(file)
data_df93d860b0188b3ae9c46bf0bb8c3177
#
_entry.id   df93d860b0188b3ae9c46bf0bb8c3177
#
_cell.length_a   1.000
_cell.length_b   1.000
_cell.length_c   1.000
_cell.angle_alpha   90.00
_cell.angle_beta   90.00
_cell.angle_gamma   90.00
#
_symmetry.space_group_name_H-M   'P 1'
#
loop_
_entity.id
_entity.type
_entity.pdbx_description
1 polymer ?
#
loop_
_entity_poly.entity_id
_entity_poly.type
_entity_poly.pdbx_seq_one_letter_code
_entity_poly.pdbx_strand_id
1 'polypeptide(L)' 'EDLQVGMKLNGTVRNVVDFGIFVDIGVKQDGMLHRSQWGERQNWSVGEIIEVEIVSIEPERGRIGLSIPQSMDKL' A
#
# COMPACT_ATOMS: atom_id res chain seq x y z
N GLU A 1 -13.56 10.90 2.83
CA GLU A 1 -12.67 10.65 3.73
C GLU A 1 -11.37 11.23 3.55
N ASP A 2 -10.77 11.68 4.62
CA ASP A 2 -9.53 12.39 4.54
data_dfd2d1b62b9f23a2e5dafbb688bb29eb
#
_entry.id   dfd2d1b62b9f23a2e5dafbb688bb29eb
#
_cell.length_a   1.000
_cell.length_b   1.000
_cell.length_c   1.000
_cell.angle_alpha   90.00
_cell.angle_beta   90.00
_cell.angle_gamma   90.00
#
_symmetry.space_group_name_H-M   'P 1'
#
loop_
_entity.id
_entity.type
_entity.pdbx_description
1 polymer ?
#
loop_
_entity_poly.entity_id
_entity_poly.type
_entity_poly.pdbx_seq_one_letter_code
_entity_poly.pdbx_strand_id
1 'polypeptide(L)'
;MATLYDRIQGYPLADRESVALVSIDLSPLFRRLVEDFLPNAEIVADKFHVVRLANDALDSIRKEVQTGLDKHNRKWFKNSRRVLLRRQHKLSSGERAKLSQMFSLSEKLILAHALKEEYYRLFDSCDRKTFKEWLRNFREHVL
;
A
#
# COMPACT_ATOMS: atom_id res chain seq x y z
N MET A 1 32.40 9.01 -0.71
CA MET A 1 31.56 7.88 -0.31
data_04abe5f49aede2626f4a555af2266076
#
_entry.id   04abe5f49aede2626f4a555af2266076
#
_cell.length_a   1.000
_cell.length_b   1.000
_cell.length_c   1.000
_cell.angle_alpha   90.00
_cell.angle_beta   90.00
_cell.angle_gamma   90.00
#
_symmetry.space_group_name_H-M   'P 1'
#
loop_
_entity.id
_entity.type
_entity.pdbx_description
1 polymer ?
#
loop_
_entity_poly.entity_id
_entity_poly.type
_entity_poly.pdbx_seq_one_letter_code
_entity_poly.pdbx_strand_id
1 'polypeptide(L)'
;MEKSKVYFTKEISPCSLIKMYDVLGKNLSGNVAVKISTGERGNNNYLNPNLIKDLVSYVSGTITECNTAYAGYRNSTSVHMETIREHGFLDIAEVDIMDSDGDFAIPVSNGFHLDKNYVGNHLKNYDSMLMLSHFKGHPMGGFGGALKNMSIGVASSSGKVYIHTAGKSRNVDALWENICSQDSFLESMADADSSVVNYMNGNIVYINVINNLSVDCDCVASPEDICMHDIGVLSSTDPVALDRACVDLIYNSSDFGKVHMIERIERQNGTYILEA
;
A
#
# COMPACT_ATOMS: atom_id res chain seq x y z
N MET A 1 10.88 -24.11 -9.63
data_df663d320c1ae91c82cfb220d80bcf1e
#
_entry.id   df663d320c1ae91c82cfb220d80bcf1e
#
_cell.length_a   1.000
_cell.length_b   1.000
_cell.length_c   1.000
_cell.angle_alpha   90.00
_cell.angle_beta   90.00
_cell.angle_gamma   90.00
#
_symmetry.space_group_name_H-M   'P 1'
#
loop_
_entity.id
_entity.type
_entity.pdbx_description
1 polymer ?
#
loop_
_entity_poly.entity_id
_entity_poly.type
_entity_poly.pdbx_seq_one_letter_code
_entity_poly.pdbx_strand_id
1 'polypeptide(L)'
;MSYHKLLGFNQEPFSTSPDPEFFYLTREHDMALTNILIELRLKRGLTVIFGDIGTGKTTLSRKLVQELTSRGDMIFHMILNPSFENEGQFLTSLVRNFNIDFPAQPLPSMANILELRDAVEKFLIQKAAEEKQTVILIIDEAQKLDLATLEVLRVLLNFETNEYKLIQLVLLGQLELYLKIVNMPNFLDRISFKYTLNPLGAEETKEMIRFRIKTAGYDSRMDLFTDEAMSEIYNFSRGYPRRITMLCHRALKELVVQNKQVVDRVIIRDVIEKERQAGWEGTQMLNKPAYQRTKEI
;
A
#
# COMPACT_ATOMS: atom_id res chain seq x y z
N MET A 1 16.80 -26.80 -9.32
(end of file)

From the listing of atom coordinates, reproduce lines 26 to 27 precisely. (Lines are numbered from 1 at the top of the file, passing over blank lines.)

#
# COMPACT_ATOMS: atom_id res chain seq x y z